533 F.2d 455 (9th Cir. 1976), 74-2059, Midwest Growers Co-op. Corp. v. Kirkemo
|Docket Nº:||74-2059, 74-2885 and 74-2926.|
|Citation:||533 F.2d 455|
|Party Name:||MIDWEST GROWERS COOPERATIVE CORPORATION, Plaintiff-Appellant, v. John H. KIRKEMO et al., Defendants-Appellees. MIDWEST GROWERS COOPERATIVE CORPORATION, Plaintiff-Appellee, v. John H. KIRKEMO et al., Defendants-Appellants. MIDWEST GROWERS COOPERATIVE CORPORATION, Plaintiff, Cross-Appellant, v. John H. KIRKEMO et al., Defendants, Cross-Appellees.|
|Case Date:||March 26, 1976|
|Court:||United States Courts of Appeals, Court of Appeals for the Ninth Circuit|
Rehearing and Rehearing En Banc Denied May 19, 1976.
[Copyrighted Material Omitted]
William S. Scully (argued), of Hill, Farrer & Burrill, Los Angeles, Cal., for appellant, cross-appellant.
Dzintra Janavs, Asst. U. S. Atty. (argued), Los Angeles, Cal., for appellee, cross-appellee.
Before GOODWIN and SNEED, Circuit Judges, and JAMESON, [*] District Judge.
JAMESON, District Judge:
Midwest Growers Cooperative Corporation brought this action seeking damages and injunctive relief against the Interstate Commerce Commission, the United States of America, various individuals as agents and employees of the Commission, and the United States Attorney and two Assistant Attorneys for the Central District of California, employees of the Department of Justice. The district court by summary judgment dismissed the causes of action for damages against all defendants and the action
in its entirety against the Interstate Commerce Commission. The court also entered a permanent injunction against the use of materials seized pursuant to an administrative inspection search warrant, which the court found illegal, and ordered the return of the materials to Midwest. The court inserted in the injunction by interlineation the words "without prejudice to the Government's pursuit of any lawful proceedings". Midwest has appealed from the judgment of dismissal. The defendants have appealed from the order granting the permanent injunction, and Midwest has cross-appealed from that portion of the injunction inserted by interlineation.
Midwest is an agricultural cooperative association and operates trucks which make interstate shipments. Pursuant to 49 U.S.C. § 303(b)(5), it is exempt from regulation by the Interstate Commerce Commission. This section, as amended in 1968, restricts the availability of the agricultural cooperative exemption and requires those associations which haul goods for non-members within the scope of the exemption to file notice with the Commission. 1 The 1968 amendment also added § 320(g), 2 which gives the Commission authority to inspect the books and records of those cooperative associations required to file notice under § 303(b)(5).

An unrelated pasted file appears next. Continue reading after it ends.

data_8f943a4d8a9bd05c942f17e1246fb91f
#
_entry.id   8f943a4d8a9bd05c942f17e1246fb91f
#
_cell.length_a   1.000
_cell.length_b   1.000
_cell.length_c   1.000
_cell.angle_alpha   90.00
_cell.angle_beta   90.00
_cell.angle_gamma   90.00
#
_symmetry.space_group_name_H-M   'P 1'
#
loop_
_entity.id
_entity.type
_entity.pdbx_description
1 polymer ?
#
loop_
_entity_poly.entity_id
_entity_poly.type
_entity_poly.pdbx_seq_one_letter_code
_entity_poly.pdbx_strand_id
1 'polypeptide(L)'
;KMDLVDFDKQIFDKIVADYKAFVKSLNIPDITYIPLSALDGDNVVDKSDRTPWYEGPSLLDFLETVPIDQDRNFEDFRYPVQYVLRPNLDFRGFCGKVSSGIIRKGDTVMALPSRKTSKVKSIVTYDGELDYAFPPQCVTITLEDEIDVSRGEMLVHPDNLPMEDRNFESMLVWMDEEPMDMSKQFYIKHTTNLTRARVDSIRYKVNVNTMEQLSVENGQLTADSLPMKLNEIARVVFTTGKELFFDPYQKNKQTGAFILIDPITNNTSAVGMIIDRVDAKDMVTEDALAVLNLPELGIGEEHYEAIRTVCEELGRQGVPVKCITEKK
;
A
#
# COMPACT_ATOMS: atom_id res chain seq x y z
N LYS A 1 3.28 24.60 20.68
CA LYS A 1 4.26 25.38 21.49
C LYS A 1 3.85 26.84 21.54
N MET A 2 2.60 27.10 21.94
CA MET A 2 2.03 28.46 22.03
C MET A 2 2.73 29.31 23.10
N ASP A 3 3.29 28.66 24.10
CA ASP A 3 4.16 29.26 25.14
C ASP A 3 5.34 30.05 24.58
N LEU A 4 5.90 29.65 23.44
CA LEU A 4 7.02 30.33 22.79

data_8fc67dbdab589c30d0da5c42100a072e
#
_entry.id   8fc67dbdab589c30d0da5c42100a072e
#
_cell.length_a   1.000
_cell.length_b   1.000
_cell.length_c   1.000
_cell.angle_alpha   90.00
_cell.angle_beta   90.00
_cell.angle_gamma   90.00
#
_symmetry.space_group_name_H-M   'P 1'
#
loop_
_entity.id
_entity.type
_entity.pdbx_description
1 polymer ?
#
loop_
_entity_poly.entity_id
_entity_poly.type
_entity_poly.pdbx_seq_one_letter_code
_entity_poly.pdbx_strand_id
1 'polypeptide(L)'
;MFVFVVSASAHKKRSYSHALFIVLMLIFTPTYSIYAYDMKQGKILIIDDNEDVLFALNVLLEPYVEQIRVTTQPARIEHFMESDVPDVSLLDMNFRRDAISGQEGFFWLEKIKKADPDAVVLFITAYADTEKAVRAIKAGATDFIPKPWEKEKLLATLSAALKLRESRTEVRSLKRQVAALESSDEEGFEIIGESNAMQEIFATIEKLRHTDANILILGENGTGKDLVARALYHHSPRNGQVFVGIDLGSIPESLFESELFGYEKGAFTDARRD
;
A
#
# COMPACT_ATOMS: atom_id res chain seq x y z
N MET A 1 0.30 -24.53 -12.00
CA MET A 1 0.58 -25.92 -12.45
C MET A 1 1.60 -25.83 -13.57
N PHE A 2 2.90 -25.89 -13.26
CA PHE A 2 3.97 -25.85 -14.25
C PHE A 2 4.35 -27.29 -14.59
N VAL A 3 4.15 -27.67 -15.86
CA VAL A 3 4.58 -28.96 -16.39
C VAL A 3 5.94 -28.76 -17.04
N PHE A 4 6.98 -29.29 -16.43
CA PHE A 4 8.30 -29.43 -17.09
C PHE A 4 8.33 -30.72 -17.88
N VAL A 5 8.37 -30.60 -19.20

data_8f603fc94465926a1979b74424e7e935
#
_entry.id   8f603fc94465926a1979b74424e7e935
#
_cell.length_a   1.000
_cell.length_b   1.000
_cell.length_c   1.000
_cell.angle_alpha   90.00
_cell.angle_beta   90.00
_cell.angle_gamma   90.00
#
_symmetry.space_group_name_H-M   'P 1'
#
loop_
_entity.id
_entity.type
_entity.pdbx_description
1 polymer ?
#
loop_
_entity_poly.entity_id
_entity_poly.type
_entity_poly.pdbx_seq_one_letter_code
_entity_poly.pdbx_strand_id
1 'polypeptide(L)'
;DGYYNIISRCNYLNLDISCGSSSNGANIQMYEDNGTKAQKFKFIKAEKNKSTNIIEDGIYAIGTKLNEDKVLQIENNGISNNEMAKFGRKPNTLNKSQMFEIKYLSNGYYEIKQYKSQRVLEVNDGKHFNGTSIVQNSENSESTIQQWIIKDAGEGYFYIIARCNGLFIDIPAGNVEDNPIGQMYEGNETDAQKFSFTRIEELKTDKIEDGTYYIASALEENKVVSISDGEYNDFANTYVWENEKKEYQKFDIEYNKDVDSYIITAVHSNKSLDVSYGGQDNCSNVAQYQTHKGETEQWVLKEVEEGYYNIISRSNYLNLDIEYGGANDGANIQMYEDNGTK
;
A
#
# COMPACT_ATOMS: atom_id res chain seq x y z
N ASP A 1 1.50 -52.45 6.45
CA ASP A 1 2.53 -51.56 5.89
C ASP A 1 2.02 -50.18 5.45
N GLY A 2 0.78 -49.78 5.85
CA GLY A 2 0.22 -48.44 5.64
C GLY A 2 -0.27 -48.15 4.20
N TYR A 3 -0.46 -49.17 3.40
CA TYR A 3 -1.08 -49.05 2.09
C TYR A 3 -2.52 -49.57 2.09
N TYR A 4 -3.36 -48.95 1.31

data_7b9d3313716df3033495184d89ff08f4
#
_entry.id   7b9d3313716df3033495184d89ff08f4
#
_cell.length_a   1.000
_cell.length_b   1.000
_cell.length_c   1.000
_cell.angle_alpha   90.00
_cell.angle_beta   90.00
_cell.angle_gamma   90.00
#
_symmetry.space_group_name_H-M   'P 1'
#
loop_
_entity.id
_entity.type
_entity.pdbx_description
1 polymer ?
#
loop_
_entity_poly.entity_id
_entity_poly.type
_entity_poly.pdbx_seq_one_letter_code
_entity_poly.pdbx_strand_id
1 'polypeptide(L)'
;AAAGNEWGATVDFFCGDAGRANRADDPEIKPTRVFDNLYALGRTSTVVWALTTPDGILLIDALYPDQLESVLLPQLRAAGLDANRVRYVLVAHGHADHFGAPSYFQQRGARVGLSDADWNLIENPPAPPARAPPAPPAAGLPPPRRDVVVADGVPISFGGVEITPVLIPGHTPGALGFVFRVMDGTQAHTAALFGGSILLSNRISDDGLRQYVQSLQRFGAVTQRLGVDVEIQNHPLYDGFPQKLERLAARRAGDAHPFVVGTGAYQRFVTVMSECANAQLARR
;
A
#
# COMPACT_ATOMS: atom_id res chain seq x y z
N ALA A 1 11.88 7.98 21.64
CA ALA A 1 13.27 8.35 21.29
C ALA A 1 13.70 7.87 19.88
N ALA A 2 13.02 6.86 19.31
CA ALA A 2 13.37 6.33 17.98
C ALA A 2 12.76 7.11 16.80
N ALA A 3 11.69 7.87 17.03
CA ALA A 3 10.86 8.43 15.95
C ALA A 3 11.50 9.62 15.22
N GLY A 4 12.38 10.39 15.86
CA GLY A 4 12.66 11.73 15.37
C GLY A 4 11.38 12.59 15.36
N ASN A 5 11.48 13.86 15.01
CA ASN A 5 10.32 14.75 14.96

In compliance with § 303(b)(5) Midwest in 1969 filed a notice with the Commission of its intent to perform exempt interstate transportation for non-members. The Commission received reports that Midwest was exceeding the terms of its exemption and thus subject to penalty under 49 U.S.C. § 322(a). 3 An investigation resulted in a civil action against Midwest for injunction and forfeiture. This suit was settled in 1972, Midwest and its president agreeing to pay $20,000 and $10,000 respectively to the Government, without admitting liability for the alleged violations. 4
The Commission continued to receive reports of allegedly improper shipments by Midwest. A new investigation was initiated by the defendant Kirkemo, a transportation specialist for the I.C.C. On February
21, 1973 Kirkemo visited Midwest's office and requested to inspect its books and records pursuant to § 320(g). Kirkemo's request was refused by Midwest's secretary, who referred Kirkemo to the association's attorneys. Kirkemo met with the attorneys the same day and again on March 1, when he was told that Midwest would not permit inspection of its records on the basis of the decision of the United States District Court in Interstate Commerce Commission v. Big Valley Growers Co-op., (Civil No. 72-2163), which held that the I.C.C.'s statutory right of inspection could not be enforced through injunction proceedings. 5 Kirkemo and defendant Nance, officer-in-charge of the local I.C.C. field office, made a second attempt to inspect Midwest's records on May 23, 1973. After again being refused access to the records, Kirkemo notified Midwest by letter that its action would "be deemed a knowing and wilful violation of (49 U.S.C. § 320(g)) on each normal work day of the year that such refusal continues." 6